“I just tried to stay consistent all winter,” she said. “For me, technique is very important.” 

Smith is looking at a few colleges, some nearby and some across the country. She’s undecided what she wants to do or where she wants to compete at the next level. 

This year she intends to compete in the 100 or 200 meters and possibly some relays as well as the long jump. Her goal is to start stronger than last year and steadily improve as the season goes on and be at her best come the first weekend in June – when the MHSAA Finals take place. 

“This year, my goal is to PR and get back to the state meet and place,” she said. “I have a lot of time to improve myself. That’s my main goal – to be better.”

Doug Donnelly has served as a sports and news reporter and city editor over 25 years, writing for the Daily Chief-Union in Upper Sandusky, Ohio from 1992-1995, the Monroe Evening News from 1995-2012 and the Adrian Daily Telegram since 2013. He's also written a book on high school basketball in Monroe County and compiles record books for various schools in southeast Michigan. E-mail him at [email protected] with story ideas for Jackson, Washtenaw, Hillsdale, Lenawee and Monroe counties.

PHOTOS (Top) Annabelle Smith, right, and credits her Blissfield coach Calvin Sullins with helping her become a championship long jumper. (Middle) Smith jumps during the 2019 Lenawee County Championships. (Top photo courtesy of the Smith family; middle photo by Mike Dickie.)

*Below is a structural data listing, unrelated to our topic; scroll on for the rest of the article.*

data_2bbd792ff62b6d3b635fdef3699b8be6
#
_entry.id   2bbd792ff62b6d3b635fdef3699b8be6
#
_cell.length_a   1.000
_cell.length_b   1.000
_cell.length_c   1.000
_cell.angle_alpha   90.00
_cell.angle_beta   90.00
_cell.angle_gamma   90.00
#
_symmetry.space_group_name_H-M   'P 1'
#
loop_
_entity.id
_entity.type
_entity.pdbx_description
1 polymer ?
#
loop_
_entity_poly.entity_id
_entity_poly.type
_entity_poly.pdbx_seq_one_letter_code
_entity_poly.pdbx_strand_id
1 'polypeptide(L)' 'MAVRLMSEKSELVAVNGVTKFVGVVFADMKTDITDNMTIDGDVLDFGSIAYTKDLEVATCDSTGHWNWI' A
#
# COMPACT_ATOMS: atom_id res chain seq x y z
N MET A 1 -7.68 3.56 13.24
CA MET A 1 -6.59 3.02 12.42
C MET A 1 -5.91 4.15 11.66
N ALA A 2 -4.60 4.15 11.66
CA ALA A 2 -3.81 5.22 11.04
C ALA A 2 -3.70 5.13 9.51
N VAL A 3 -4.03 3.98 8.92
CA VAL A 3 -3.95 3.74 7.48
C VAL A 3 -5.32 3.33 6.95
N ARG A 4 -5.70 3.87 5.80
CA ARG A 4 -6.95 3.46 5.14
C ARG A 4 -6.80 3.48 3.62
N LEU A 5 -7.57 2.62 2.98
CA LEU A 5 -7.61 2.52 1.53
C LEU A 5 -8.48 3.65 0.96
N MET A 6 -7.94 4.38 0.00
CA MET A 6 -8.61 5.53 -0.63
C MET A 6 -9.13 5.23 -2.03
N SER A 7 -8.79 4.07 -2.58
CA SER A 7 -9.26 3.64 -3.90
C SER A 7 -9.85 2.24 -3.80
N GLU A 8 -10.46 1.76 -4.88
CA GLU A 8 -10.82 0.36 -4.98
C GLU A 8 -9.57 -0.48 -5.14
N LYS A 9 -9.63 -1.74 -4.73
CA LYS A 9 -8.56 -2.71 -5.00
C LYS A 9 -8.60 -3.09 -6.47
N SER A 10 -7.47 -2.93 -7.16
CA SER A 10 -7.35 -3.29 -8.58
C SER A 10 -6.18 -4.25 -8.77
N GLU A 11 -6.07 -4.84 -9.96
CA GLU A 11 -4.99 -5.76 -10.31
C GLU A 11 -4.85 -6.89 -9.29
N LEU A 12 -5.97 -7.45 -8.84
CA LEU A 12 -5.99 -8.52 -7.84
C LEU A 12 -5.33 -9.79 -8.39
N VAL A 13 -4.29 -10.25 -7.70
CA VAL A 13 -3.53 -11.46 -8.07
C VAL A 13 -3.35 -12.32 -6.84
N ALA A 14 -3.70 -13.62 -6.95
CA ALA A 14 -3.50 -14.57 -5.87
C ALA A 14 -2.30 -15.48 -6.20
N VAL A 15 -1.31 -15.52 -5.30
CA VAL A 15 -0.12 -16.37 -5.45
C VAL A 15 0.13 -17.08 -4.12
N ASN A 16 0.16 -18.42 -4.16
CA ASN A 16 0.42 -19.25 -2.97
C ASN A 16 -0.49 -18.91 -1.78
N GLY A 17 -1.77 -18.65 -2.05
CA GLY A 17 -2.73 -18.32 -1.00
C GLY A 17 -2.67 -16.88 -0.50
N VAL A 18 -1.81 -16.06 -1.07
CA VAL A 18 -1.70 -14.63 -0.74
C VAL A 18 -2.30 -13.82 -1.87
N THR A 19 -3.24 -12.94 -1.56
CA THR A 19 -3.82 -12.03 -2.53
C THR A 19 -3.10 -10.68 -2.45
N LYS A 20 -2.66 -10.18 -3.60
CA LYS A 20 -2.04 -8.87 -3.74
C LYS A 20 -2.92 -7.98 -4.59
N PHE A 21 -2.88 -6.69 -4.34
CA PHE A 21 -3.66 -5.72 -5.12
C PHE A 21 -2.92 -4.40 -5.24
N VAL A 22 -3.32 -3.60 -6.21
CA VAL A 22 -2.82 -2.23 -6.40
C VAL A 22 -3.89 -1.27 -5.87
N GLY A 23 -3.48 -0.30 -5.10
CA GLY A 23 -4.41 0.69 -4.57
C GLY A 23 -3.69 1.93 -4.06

Elk Rapids' Schulte Sisters Splitting Finals Weekend Between Tennis, Track

By Tom Spencer
Special for

June 2, 2023

Today began with a bye for Elk Rapids’ Jaida and Brynne Schulte as the Elks returned to the Lower Peninsula Division 4 Girls Tennis Finals in Kalamazoo.

Northern Lower PeninsulaThey’re planning to say bye to their tennis teammates, though, when the first day of competition is over. The Elks will have to advance to Saturday without them.

That goodbye is just fine with tennis coach Keith Schulte. And, it will be more than fine with the Elk Rapids track & field team – which will be happy to say hello to the sister pair as they head to their LPD3 Finals in Kent City.

Regardless of how they fare today, the Schulte sisters will run Saturday.

Coach Schulte, who teaches strength and conditioning at Elk Rapids, is also the father of Jaida and Brynne. Today’s he’s beaming with pride, and not just for his tennis team’s success. He’s proud of all the student-athletes and their successes this spring, including the girls soccer team moving on to Regionals with a 2-0 win Thursday over Boyne City.

And while all this is going on, he should have a moment or two to just be Dad. Jaida and Brynne teamed up to win the No. 2 doubles title at their Regional as the Elks tied for first place with Traverse City St. Francis two weeks ago. Then the Schulte girls captured first place in the Regional track meet to qualify for Saturday’s Finals. Brynne won the 1,600 and 3,200, and Jaida’s 3,200 relay team took first to move on.

Brynne Schulte sets to start a track relay. Coach Schulte hasn’t had much time to pause and soak in the moment of his daughters’ qualifying for two Finals competitions during the same season.

“I didn’t think much of it until now,” the fourth-year coach said. “I’ve always just challenged my kids to do something difficult and not be scared to fail.  

“They’ve just kind of found the balance on making this stuff happen,” he continued. “It is a pretty cool opportunity if you can go to two state championships.”

Getting to today’s Tennis Finals is a story full of success. The Elks’ first year under Schulte was halted after a week of practice due to the pandemic. The second year saw the team looking at a season with just nine potential players, but recruitment efforts resulted in the 2021 Elks managing to qualify for the  Finals for the first time in their history.